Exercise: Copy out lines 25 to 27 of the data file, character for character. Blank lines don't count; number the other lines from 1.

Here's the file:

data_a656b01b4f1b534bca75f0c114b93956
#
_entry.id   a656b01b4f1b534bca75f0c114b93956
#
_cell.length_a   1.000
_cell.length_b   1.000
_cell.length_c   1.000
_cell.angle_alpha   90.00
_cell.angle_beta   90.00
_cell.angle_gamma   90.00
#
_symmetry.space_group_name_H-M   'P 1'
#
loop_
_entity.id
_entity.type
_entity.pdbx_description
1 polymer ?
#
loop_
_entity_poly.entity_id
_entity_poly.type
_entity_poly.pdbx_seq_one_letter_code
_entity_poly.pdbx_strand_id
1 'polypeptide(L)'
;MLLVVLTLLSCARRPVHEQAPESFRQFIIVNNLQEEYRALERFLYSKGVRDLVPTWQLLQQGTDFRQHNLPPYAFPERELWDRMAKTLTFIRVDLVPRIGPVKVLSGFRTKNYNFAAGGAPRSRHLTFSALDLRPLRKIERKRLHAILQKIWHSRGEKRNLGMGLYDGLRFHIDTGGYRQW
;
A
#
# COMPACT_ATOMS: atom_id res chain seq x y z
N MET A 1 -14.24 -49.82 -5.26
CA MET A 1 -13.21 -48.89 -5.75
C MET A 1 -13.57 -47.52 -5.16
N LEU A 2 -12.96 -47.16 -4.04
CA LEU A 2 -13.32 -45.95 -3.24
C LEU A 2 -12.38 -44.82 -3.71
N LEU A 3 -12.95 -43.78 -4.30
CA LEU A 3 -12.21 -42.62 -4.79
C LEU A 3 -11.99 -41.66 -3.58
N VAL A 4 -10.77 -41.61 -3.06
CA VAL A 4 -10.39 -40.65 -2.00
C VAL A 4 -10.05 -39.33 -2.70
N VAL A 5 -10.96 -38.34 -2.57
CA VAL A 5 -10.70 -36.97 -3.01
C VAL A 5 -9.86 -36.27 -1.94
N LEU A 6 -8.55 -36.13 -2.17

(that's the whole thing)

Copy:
1 'polypeptide(L)'
;MLLVVLTLLSCARRPVHEQAPESFRQFIIVNNLQEEYRALERFLYSKGVRDLVPTWQLLQQGTDFRQHNLPPYAFPERELWDRMAKTLTFIRVDLVPRIGPVKVLSGFRTKNYNFAAGGAPRSRHLTFSALDLRPLRKIERKRLHAILQKIWHSRGEKRNLGMGLYDGLRFHIDTGGYRQW
;